Orphans review: BaxterORPHANS. By Lyle Kessler. Directed by Christo Davids. With Abduragman Adams, Christian Bennet and Stefan Erasmus. Baxter Golden Arrow Studio.


At the opening of Orphans I had an unexpectedly delightful and engaging time. Lyle Kessler’s play, which premiered in the USA in 1983, has been adapted to Woodstock, Cape Town, and I felt like I was in my ‘hood from the first call to prayer sound effect. What follows is a moving, strange, and engaging story about two young men, brothers, and their interaction with an older man who becomes a father figure to them. And these characters are from Woodstock. I see them every day. I know these fatherless boys, these lost boys, the older man skommeling and hustling, the unsafe world outside, the old pictures on faded walls, the wooden two-door freestanding cupboard full of a dead woman’s clothes.

The play itself is probably dated and so it was a good idea to set it in its period, with TV references, no cellphones, and paper maps and busses to give context to the time. This comes with certain problems however, because Woodstock, Cape Town in the 80’s was in a political mess that couldn’t be avoided or left unspoken about, so I had to work hard to suspend my disbelief in the beginning to give myself over to the story. Luckily, superb performances and simply wonderful direction allowed me to do just that.

Stefan Erasmus as Phillip is a delight. His on-the-spectrum character is so precisely explored, but it is his emotional range that made me fall in love with him. And then his comic timing, quick as lightning facial expressions and physical agility only add further layers to Phillip. Treat, the older pickpocket brother, is also brilliantly brought to life by Christian Bennet, and he is the most recognisable of the characters. I have a Treat who lives up the road. Loose cannon, horrible temper, threat of spilling over into violence, hint of substance abuse, unable to come to terms with the responsibility of looking after a younger brother, but still funny, human, warm, needy. It is a huge challenge to squeeze all of this into a stage character, but Christian totally pulls it off.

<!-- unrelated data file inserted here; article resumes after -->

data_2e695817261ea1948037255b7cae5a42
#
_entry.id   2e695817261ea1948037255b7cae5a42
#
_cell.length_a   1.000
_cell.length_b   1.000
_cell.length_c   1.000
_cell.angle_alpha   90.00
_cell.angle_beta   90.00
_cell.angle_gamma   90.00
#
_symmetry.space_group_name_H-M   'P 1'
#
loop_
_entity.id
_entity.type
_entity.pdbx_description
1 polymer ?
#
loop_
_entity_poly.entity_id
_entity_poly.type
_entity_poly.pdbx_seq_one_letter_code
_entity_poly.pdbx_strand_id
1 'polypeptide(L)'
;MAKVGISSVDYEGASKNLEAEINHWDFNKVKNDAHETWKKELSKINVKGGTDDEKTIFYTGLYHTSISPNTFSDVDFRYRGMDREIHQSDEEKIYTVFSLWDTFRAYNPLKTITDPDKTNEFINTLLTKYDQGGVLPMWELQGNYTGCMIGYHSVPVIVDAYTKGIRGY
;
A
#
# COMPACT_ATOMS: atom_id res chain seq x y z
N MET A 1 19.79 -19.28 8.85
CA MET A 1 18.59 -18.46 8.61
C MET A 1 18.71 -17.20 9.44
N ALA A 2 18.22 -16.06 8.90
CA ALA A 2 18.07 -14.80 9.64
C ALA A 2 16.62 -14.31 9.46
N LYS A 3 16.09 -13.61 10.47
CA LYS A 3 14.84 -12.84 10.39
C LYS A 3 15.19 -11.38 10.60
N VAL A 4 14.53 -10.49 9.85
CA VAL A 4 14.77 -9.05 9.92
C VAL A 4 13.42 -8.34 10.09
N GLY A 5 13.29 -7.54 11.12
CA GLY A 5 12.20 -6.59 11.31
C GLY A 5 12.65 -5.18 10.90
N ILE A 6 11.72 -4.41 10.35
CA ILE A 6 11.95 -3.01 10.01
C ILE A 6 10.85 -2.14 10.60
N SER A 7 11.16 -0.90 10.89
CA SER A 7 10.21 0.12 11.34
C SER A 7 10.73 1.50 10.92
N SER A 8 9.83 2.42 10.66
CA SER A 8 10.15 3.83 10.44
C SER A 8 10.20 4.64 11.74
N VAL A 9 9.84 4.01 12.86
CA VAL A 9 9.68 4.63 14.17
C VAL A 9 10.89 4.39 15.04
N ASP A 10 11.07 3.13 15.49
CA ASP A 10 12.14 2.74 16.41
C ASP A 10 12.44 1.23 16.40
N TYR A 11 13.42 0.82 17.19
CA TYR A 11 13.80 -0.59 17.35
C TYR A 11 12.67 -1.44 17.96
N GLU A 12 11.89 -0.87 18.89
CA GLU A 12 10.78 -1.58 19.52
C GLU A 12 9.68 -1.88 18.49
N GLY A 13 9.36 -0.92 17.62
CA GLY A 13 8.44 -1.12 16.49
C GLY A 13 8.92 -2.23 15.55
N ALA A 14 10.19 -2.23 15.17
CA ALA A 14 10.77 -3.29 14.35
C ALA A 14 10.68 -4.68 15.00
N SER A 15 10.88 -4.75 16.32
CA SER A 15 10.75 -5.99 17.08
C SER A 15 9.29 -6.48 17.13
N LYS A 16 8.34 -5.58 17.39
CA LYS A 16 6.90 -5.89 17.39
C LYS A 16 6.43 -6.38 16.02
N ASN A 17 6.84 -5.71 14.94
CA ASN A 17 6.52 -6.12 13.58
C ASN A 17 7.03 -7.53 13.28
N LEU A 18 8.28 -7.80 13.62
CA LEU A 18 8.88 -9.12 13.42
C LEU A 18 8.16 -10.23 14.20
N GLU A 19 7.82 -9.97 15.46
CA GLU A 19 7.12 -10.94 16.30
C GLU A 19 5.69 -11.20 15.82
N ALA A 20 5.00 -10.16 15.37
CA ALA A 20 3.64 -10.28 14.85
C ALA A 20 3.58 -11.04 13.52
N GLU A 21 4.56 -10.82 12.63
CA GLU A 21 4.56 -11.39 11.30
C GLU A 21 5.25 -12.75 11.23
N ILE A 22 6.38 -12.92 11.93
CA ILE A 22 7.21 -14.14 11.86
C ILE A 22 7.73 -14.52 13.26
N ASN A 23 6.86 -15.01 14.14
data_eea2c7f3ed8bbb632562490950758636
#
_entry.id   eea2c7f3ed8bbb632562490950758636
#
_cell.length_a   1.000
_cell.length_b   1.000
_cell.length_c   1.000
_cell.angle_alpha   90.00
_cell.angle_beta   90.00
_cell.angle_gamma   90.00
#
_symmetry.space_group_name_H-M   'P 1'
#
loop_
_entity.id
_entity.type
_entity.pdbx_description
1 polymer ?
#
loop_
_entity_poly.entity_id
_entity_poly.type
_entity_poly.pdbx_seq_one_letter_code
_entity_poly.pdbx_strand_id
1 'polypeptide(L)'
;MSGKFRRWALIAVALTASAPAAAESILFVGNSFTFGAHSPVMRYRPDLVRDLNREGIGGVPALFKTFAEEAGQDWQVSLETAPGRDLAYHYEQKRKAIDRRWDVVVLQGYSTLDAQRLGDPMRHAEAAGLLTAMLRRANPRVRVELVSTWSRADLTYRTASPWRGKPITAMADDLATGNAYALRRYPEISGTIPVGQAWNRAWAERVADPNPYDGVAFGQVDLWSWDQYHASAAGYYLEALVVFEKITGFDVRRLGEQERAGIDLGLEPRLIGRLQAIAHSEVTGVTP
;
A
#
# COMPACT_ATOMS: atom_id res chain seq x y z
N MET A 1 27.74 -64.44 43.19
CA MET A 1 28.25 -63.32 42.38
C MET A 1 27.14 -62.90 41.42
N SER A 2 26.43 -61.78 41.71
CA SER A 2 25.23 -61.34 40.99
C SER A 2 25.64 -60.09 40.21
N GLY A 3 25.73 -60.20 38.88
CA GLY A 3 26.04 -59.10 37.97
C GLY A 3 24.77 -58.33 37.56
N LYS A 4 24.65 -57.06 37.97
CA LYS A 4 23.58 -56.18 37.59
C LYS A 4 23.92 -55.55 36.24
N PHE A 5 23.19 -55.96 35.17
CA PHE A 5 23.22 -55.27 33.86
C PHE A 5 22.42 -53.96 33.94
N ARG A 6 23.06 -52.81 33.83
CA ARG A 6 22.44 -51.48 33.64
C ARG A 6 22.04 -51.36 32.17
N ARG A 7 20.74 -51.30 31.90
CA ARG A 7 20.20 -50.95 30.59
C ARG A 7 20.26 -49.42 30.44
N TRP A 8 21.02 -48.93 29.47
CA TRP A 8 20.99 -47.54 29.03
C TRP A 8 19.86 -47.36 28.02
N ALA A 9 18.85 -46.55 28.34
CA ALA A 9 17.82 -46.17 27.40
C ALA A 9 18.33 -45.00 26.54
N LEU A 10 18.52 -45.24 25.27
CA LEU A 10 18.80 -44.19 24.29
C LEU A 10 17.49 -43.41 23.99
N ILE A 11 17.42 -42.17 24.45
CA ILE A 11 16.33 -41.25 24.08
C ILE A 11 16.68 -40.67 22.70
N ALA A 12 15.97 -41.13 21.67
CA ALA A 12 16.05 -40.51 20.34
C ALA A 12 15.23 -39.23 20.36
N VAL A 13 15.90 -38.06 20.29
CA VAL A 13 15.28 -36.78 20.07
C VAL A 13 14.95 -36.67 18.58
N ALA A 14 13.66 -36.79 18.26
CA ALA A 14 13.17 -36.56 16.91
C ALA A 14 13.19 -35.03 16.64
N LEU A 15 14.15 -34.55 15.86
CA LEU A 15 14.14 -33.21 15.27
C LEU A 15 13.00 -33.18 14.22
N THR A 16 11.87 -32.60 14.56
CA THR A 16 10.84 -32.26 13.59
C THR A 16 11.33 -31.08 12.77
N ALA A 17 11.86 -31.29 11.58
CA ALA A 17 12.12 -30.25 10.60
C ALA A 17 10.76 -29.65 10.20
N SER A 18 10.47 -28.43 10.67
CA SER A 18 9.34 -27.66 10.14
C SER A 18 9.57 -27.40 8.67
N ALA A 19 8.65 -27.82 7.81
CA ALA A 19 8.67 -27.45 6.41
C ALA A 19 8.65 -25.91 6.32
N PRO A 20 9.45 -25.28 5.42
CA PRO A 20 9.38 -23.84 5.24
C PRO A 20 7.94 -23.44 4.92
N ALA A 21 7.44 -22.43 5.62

Orphans to run at the Baxter

Go and see good theatre

Abduragman Adams as Harold gets a paragraph of his own, but I will not be able to give enough words to all the praise he deserves. His Harold is an embodiment – physically, emotionally, spiritually, magnetically. He tells the story of himself, the history, the time, the relationships, what it means to be boy and man. He is outstanding. Abduragman is in a league of his own.

I laughed, cried, and was ultimately moved. I didn’t once look at my watch. Christo Davids and his cast deserved the standing ovation that the audience jumped to at the curtain call.

I had a few tiny niggles, and I hope that if I say them, they will be seen as advice. Two little irritations didn’t make the transition in the adaptation. The first are the ingredients of Bouillabaisse, which can’t be sourced locally. I would replace scallops and clams with mussels, and shrimps with prawns. Just thinking about what can be bought at the fish shop. Then the reference to General Electric was wrong. I guess one would have to say Eskom, and because this is the 80’s, that would be okay. Finally, I think the play could do without the 10-minute interval. There is something old fashioned about it, and I would have preferred to just sit through the whole thing. I would have been happy to.

Last night’s audience really enjoyed this offering. I think every Capetonian would. Go. Go and see good theatre.

What: Orphans

Where and when: Baxter Golden Arrow Studio from 11 to 28 October 2023 at 8pm, with Saturday matinees at 3pm

Tickets: Webtickets